Many coastal communities are facing hard decisions and tradeoffs about how to protect their coastlines while planning for the realities of climate change, particularly sea level rise. This is certainly not a one-size-fits all problem, and decision-makers and community members are asking “what can our community do to prepare for climate change, do we have any options, and how much will it cost?”
In Grays Harbor County we have been working closely with a Knowledge-to-Action-Network (KTAN) of local stakeholders to develop four distinct policy scenarios to explore in Envision (Figure 1). Each of these policies has different rules for important coastal decisions, like where and when to build backshore protection structures, whether beach access can be preserved, whether moving structures away from the coastline is feasible, and whether “green” coastal protection strategies can be implemented. Under the four policies there are different triggers for development (like where a new home can be placed), and for coastal protection strategies (like whether a house can be protected by riprap or a dune). Under these four policy scenarios, our KTAN can explore how different metrics of importance, like number of homes impacted by flooding change under low, medium and high sea level rise now and over the next century.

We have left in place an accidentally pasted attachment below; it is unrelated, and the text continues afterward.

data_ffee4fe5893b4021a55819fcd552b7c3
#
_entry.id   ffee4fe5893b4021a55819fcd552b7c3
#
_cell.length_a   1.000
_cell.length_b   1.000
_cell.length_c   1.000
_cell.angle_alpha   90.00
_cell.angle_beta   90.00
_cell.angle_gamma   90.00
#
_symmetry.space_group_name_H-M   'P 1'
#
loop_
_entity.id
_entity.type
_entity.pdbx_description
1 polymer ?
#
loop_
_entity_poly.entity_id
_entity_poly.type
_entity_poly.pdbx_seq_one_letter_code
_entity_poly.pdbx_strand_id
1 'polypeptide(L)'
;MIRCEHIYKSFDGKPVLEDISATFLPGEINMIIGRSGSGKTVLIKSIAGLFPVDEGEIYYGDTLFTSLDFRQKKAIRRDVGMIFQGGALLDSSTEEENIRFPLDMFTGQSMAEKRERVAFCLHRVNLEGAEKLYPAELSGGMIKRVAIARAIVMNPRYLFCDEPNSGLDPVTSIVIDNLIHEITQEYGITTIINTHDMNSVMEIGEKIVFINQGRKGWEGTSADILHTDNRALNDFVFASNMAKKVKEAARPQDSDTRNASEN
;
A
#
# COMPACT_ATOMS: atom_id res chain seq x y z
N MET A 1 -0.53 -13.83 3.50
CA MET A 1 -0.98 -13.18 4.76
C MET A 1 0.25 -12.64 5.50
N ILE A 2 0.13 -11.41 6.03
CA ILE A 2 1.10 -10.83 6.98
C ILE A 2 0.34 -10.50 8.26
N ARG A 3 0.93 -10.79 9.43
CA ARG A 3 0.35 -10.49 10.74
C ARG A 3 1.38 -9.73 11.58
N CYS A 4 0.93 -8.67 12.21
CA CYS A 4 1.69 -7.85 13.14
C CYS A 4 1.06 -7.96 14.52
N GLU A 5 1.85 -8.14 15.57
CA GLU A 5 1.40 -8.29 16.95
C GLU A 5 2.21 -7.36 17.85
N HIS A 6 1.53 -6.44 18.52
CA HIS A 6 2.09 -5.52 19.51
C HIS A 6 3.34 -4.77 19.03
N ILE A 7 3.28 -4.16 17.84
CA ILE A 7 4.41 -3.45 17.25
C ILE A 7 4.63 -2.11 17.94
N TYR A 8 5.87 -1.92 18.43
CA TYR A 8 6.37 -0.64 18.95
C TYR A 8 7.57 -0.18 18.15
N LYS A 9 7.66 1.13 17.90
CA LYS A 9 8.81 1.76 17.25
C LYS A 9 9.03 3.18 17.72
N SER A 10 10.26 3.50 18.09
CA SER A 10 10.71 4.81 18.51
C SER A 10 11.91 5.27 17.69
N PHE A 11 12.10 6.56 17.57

The result is a collaborative, iterative policy planning exercise that helps local decision-makers explore different coastal adaptation strategies, and discuss what might best fit their community’s needs. The model is designed to illicit feedback and discussion, since many tradeoffs go into the policies and require local knowledge and expertise. This process is ongoing in Grays Harbor County (Figure 2), and our next in-person stakeholder meeting to discuss the initial policy scenario